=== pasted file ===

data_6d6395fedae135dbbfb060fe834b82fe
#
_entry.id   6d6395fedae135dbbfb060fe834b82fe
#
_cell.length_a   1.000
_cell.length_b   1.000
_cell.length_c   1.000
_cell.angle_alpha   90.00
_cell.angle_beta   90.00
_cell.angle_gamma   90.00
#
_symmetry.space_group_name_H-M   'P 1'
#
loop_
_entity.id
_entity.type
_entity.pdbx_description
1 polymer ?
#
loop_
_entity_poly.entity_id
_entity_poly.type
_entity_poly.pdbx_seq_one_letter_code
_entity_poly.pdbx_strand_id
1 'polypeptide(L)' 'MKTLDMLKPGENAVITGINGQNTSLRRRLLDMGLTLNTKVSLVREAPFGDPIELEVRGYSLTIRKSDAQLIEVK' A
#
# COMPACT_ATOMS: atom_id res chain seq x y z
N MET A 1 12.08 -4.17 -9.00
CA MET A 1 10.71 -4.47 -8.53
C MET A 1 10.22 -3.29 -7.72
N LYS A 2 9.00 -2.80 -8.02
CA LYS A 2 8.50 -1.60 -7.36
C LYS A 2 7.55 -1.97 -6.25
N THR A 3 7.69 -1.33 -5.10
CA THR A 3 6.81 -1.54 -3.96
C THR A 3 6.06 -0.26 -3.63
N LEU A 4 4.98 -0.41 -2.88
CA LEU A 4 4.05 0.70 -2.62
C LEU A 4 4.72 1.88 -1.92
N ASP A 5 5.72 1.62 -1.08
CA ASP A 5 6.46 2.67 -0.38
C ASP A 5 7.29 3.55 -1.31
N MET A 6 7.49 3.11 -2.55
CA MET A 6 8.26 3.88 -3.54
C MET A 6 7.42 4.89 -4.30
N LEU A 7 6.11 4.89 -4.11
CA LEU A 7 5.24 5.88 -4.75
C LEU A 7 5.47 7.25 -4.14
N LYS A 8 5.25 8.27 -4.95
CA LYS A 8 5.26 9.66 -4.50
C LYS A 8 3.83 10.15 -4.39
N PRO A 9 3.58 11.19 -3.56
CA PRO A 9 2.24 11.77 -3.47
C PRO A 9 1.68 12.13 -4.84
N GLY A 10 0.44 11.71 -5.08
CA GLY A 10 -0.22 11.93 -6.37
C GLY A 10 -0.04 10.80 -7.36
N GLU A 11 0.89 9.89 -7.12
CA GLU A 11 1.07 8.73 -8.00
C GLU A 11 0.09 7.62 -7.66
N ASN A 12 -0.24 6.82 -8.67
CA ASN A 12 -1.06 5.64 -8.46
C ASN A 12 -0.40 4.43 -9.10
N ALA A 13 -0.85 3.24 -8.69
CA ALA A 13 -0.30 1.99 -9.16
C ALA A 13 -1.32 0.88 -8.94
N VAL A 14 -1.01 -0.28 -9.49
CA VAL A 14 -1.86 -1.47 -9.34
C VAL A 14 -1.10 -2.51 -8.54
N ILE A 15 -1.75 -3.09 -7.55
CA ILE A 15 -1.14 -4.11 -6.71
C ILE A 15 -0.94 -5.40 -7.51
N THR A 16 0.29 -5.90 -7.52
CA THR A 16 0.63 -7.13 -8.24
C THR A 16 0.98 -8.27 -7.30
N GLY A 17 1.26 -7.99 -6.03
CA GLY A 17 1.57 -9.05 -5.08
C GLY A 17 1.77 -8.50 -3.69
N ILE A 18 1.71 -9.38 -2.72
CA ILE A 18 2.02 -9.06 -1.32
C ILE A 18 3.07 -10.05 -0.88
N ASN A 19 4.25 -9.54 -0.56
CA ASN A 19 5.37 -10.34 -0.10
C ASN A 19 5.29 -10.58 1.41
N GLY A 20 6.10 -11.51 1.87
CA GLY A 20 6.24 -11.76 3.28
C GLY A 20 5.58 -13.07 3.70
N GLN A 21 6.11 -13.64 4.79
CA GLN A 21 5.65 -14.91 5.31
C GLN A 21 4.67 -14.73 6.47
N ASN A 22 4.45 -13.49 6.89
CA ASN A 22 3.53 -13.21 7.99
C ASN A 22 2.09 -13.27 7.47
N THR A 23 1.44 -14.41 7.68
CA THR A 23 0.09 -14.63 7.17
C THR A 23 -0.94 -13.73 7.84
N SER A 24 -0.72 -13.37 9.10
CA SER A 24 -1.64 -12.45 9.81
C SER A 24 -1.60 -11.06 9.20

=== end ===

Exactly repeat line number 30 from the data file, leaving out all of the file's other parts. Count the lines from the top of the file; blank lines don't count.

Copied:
C MET A 1 10.22 -3.29 -7.72